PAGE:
The best approximation to SB in a 3-blind game is the HJ or CO in a standard 2-blind game. HJ in a standard 2 blind game is out of position to 2 uncapped ranges, and facing 4 ranges overall. So SB in 3-blind is facing less opposition than HJ in 2-blind. Therefore, my intuition is that SB in a 3-blind game would open looser than a standard HJ range (around 20%). 65s falls firmly in that range.

    FWIW I posted this hand to 2+2 mid-stakes, and Jarretman responded that the preflop open is fine, but the call to 3-bet is a leak. Jarretman is a well-known figure on the forum -- he's a 50/100 live and 10/20 online crusher. I typically take his advice as gospel on any poker topic.
    Thanked by 1NathanGuentzel
  • NathanGuentzelNathanGuentzel Posts: 151Member
    I saw your post. That site blows, its outdated and mostly full of trolls. The advice from this site, due to being paid subscriptions is much better. The majority of the people actually have an interest in improving. I think it is funny that you post it however. If I hadn't actually ever used 2+2, I would not know who he is and would wonder, like ....DGAF who Jarretman is. The range work came from the videos that are provided by CLP. I don't use my own ranges on any of my replies, in order to maintain a simple point of reference for the discussion. I wonder when Jarret started playing so large. When I used T+T he stuck mainly to 5/10.

    Regardless, you asked" How wide can I open from the SB in a 3-blind format? I would probably open JTo at the lower end of my range. Is that too loose? Maybe with a LAG on my left, I should tighten up?"

    I guess you will just have to stick with those CO ranges and find out how well it works from the first blind. Trial and error is the best way to learn.

    The question that answers the ranges, is what incentive do we have to play loose from this exact spot?

  • ChaosInEquilibriumChaosInEquilibrium Posts: 121Subscriber
    edited September 29

    I don’t see how an argument can be made that SB in UTG straddled pot would open any tighter than HJ in an unstraddled pot.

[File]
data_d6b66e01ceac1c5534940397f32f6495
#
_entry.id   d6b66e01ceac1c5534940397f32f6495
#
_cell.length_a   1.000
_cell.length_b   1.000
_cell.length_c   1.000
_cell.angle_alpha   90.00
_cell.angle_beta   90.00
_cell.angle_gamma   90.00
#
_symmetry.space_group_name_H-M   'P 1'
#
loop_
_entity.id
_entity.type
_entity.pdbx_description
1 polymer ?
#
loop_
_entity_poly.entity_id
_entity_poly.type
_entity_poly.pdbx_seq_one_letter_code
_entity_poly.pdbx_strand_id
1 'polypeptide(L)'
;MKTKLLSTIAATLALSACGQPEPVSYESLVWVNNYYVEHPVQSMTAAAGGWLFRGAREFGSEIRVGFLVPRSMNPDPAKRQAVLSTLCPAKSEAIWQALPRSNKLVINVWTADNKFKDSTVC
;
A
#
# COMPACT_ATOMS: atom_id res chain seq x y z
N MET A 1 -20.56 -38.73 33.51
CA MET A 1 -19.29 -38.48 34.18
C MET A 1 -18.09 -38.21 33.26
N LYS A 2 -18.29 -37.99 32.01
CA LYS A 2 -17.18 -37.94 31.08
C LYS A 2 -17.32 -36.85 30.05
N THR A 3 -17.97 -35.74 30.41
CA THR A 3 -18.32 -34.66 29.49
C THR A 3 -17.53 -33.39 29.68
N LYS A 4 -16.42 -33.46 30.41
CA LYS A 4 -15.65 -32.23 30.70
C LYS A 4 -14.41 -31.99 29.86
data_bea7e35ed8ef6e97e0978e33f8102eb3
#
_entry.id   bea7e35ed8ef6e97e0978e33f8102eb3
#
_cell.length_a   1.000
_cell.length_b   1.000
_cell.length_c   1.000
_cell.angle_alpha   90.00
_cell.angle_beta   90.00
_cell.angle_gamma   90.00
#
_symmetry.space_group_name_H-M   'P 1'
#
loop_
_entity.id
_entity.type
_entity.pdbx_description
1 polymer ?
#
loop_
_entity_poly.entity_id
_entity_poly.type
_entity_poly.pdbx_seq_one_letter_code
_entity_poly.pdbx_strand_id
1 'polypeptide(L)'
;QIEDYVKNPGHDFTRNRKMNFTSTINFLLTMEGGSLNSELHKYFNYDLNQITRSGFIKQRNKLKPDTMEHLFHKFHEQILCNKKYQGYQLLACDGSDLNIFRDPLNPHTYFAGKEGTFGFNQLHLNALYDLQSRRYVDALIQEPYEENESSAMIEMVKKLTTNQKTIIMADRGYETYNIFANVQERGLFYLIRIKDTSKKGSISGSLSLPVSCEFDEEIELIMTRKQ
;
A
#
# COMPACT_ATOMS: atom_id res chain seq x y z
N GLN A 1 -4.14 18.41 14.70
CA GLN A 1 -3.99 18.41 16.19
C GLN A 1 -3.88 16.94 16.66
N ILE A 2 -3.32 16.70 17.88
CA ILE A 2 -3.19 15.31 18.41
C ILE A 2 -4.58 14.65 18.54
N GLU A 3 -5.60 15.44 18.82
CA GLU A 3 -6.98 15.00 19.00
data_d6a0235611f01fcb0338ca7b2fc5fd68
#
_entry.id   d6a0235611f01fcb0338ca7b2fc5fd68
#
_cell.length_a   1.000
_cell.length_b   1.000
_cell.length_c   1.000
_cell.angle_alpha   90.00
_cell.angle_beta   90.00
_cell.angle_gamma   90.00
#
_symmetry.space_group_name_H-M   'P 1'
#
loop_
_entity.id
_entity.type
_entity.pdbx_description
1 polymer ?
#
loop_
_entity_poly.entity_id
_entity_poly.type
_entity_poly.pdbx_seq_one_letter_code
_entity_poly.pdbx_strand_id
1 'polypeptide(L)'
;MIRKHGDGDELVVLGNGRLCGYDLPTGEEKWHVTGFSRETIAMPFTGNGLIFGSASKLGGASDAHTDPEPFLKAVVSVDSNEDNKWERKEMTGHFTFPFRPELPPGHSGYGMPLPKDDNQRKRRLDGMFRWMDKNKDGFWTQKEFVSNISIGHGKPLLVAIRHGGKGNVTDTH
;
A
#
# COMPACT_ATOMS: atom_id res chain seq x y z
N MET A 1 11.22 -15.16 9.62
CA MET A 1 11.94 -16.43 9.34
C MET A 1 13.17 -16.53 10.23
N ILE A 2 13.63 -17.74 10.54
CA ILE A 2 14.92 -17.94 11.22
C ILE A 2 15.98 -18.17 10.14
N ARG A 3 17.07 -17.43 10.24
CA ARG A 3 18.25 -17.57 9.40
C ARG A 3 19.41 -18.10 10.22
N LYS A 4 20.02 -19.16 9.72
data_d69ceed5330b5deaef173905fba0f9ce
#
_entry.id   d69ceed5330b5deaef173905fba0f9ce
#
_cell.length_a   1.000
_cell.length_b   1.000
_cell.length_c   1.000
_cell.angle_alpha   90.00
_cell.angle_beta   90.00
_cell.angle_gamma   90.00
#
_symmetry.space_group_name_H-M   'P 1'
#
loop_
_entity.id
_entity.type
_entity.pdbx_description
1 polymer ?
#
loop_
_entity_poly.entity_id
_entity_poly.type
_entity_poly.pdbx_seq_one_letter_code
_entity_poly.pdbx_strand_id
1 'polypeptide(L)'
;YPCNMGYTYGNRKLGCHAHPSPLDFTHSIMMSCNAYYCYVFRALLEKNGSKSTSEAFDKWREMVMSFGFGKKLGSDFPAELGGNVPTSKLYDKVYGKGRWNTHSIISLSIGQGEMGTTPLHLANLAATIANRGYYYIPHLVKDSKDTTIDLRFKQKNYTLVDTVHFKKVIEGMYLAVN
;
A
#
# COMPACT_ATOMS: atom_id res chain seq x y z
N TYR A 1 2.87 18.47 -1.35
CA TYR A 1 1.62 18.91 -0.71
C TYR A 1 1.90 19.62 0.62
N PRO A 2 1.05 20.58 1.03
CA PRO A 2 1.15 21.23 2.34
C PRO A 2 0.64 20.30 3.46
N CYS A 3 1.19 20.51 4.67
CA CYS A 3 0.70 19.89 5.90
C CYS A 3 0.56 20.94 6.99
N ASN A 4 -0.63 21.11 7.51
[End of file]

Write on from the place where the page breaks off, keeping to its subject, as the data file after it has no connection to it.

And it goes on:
HJ is facing two uncapped ranges to his left, and four uncapped ranges overall.


    SB in straddled pot is facing two uncapped ranges to his left, and two uncapped ranges overall.


    Therefore SB is facing less opposition in the field than typical HJ. Logic would dictate that SB would open looser than a standard HJ range. That’s why I believe the preflop open should be between HJ and CO frequencies.


    To answer your question as to what incentivizes us to open SB with 65s, the same answer as for why we open 75s/64s/T9o/any marginal holding in the SB in unstraddled pot: to take down the blinds. Also, in this hand I am $7000 effective with the Straddle. I expect the most likely scenario to be: all players fold (win). The second most likely scenario is BB folds, Straddle calls. I play a pot with a range advantage against a big stack (win). Third most likely scenario is BB 3-bets (lose, I have to fold). Least likely scenario is Straddle 3-bets (lose, I have to fold).


    Still haven’t received an explanation from anyone on any forum as to why we should open SB tighter than a HJ range. I’m done hammering this point, so I’ll withdraw from the thread now.


    Edit: I’ve been focusing on preflop RFI in my posts because 7 of 8 people who I’ve shared this hand with have criticized the RFI. And I’m generally skeptical/stubborn to follow popular wisdom without an accompanying logical explanation.

    Thanked by 1NathanGuentzel
  • RasputinRasputin Posts: 17Subscriber

    Habibi, can you post a link to your 2+2 thread or PM me?

  • ChaosInEquilibriumChaosInEquilibrium Posts: 121Subscriber

    Most interesting point on 2+2 thread is Jarret suggested that I may check-raise flop with my hand. Which is backed up by my review of the hand in PIO. Did not expect that.

  • RasputinRasputin Posts: 17Subscriber
    edited September 29

    Interesting. Wonder why PIO suggests that. Probably because of backdoors.

    Thanked by 1ChaosInEquilibrium
  • Letmewin1Letmewin1 Posts: 1,248Member
    Your open is fine but at 100BB eff. OOP in a 3B pot think about folding.